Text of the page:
posted on 26/06/2012: 892 views
A new survey has showed that the UAE has more women bosses in comparison to other GCC countries.
With 20 per cent of the UAE's bosses being women, the survey revealed interesting findings.
"Women across the MENA region are breaking stereotypes and embracing their careers more wholeheartedly than ever before. There is a desire for equality and it seems that, for the most part, this desire is being met by employers,” said Lama Ataya, Chief Marketing Officer, Bayt.com.
The findings were revealed as part of The ‘Women in the MENA Workplace 2012' survey conducted by Bayt.com, and YouGov.
Women who are 25 or below are also strongly motivated to put their education to good use, while those in the 36-45 age bracket want to secure their children's future.
When looking for a job, MENA women take the following into consideration, in order of importance: salary (59 per cent), opportunities for long-term career growth (31 per cent) and health insurance for their whole family (28 per cent). Retirement benefits are important to working women aged 46 and above.
Seven out of ten women are comfortable working in mixed-gender environments, in which 74 per cent of all survey respondents work. In Saudi Arabia, 37 per cent of the women work in mixed workplaces; however, they are separated from men. "It is encouraging to find that so many women are comfortable working in mixed-gender environments, which is perhaps a nod to a more Westernised influence over regional society,” said Sundip Chahal, CEO of YouGov.
In terms of benefits, the most commonly received is personal health insurance, followed by paid maternity leave; company transport or transport allowance; job-related training and family health insurance.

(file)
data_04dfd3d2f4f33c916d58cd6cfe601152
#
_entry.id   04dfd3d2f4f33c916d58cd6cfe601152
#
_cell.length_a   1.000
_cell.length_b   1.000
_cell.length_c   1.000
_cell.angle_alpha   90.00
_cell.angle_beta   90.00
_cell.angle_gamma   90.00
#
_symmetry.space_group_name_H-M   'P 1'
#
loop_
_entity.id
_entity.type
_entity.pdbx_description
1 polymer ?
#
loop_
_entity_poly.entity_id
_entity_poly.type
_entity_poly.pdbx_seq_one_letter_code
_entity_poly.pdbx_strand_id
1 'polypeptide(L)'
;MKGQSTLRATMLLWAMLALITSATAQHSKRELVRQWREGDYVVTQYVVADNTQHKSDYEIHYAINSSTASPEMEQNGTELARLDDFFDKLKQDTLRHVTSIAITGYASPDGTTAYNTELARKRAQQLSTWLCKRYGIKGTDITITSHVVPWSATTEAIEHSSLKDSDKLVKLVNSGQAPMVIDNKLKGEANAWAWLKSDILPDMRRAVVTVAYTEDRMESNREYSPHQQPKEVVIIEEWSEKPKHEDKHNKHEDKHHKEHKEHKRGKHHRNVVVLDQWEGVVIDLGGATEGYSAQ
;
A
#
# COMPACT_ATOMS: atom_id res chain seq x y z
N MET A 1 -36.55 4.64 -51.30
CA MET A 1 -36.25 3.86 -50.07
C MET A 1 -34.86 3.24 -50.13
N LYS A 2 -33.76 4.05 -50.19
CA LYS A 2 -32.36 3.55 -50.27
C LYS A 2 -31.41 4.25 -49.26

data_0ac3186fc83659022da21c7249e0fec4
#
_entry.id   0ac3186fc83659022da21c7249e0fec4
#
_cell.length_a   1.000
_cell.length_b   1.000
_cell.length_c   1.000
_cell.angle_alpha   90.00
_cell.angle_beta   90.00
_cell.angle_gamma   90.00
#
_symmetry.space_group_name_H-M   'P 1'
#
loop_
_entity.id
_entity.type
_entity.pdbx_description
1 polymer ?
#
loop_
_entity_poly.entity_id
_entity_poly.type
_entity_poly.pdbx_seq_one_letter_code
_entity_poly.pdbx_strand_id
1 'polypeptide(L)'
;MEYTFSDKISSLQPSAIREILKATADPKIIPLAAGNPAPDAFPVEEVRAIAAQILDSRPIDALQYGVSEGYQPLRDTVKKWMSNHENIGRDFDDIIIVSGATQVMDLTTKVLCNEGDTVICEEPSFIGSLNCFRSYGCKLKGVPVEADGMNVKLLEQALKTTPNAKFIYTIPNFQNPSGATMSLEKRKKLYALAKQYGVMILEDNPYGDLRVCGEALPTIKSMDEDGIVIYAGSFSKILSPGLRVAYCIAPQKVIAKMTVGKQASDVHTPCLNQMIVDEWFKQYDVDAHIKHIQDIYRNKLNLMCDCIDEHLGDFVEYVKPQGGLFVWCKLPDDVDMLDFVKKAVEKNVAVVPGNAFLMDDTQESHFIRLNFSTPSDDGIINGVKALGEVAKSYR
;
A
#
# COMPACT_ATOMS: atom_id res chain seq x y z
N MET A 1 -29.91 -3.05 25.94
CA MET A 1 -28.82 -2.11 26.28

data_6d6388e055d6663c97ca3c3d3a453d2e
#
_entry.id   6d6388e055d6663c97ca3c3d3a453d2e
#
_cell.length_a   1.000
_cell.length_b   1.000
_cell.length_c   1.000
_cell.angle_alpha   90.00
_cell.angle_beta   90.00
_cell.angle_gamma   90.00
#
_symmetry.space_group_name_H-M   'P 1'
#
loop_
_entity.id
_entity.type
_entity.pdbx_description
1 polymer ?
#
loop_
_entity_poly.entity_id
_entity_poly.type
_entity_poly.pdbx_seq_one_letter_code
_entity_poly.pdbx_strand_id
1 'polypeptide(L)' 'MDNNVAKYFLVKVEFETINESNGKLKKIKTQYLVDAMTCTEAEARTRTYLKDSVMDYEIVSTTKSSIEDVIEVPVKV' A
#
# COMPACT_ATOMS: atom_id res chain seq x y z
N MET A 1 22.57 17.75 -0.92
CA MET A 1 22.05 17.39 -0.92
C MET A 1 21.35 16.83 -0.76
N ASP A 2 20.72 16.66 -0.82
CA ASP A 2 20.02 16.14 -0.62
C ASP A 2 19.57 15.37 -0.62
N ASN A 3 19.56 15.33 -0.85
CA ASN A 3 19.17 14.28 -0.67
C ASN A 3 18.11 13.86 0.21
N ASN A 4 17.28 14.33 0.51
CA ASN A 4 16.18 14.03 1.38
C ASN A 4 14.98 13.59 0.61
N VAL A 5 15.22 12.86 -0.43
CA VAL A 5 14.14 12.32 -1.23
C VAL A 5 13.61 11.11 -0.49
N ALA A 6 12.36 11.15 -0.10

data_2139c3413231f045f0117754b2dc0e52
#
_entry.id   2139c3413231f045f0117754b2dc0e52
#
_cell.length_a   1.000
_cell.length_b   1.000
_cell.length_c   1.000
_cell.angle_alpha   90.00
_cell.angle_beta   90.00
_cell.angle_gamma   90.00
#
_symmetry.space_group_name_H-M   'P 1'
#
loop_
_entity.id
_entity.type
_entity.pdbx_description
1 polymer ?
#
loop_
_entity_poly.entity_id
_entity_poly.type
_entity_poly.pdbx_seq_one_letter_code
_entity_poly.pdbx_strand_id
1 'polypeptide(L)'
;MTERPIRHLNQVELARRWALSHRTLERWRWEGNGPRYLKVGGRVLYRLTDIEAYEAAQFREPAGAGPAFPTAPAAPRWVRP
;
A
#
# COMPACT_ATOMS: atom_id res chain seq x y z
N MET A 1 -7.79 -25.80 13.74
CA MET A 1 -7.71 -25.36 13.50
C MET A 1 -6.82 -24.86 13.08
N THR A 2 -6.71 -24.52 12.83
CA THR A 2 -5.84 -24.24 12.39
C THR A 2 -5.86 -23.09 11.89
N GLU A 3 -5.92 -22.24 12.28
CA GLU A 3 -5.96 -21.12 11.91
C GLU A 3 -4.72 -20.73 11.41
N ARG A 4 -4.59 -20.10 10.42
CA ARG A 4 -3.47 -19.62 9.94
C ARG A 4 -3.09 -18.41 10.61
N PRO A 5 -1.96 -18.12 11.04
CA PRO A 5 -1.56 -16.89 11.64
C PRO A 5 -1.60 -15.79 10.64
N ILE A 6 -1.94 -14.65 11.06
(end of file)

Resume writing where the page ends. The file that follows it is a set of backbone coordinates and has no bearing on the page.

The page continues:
Almost half of the surveyed women (44 per cent) state that fewer opportunities for job promotions are the biggest challenge they face in their work. Stressful and demanding work environments follow, according to 38 per cent, while a third (33 per cent) state that lack of flexible work timings, limited opportunities to perform and insufficient job training and coaching are equally demanding.
Sentiments are equally divided in terms of whether women feel they receive equal or less pay than men working within their company (an evenly-split 41 per cent both ways), with women in Qatar, the UAE and Saudi Arabia feeling that they receive less. Four out of ten (40 per cent) of the region's working women believe that their chances for promotion are dependent more upon their performance than their gender. However, 31 per cent believe that they are at a disadvantage in this respect because they are female.
Data for the survey was collected online from May 17 to 30, with 2,185 respondents in the UAE, Saudi Arabia, Kuwait, Qatar, Oman, Bahrain, Lebanon, Syria, Jordan, Algeria, Egypt, Morocco and Tunisia. – Khaleej Times
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